More generally, it was suggested that local authorities would be expected to have undertaken significant further work by the end of the consultation period for NPF4, and that the Scottish Government could be expected to have undertaken some degree of critical analysis of the returns received to ensure they are content with presenting the figures.

It was noted that Homes for Scotland has proposed alternative MATHLRs for some authorities, and that the methodology they have used is based on the Scottish Government's own steer on considering, and not dipping substantially below, past completions levels. It was also reported that the same flexibility allowance of 25% (in urban areas) or 30% (in rural areas) as applied by the Scottish Government has been used.

It was also suggested that there are examples of good practice amongst some local authorities in revising the default MATHLR figures and these could assist in guiding a comprehensive review of the current figures. It was noted that the MATHLRs will be important, and there was a call for the Scottish Government to take time to work with local authorities and stakeholders, including home builders and housing associations, and to get the figures right.

From the housing association perspective, there was a concern that there has not been adequate time or opportunity for them to feed into the MATHLR process. Further points made were that:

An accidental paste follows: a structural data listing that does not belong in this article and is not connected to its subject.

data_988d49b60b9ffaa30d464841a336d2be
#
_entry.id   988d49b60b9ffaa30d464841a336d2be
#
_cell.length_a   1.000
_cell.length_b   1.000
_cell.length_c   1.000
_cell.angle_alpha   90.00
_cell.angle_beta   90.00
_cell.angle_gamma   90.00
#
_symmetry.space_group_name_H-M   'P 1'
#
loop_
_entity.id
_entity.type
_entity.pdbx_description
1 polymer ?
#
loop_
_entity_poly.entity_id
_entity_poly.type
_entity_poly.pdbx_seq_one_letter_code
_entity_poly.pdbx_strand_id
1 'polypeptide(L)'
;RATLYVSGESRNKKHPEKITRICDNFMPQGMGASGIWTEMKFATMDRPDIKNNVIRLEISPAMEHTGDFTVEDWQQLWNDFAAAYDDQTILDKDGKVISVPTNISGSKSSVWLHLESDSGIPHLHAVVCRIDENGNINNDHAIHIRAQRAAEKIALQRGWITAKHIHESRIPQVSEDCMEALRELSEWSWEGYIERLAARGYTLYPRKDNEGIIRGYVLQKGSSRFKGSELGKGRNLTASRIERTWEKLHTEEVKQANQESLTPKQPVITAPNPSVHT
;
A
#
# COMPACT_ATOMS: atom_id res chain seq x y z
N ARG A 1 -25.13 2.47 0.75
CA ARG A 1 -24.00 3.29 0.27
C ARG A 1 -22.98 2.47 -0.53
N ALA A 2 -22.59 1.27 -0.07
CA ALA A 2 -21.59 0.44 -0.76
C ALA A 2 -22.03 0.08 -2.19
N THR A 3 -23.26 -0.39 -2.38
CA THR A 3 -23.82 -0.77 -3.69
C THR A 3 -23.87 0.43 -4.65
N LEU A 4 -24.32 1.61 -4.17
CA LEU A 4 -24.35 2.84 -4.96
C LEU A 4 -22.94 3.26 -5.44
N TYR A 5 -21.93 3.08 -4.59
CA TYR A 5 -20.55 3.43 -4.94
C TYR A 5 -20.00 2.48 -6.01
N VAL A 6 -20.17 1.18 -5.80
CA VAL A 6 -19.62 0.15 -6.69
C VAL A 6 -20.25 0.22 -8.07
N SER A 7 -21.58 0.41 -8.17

• There is data on the backlog of housing need in the Scottish Federation of Housing Associations, Chartered Institute of Housing Scotland and Shelter Scotland report, 'Affordable Housing Need in Scotland Post 2021'. This should have been considered.
  • Focusing on a minimum MATHLR may discourage ambition when it comes to identifying enough land to build the number of affordable homes the Scottish Government has committed to building in the next 10 years.

A contrasting position was that the approach is artificially inflating housing figures and that the calculation methodology used to reach the MATHLR always rounds the housing figures upwards and does not take into account population declines. It was suggested that this means that where aspirational increases are proposed in one area, there are no balancing reductions in housing units required and the national figure continues to rise. It was reported that the Scotland-wide MATHLR amounts to 200,342 units, which represents a 'flexibility percentage' of 77% over and above the HNDA tool result. It was suggested that this is highly concerning if considered a minimum figure. Other comments included that: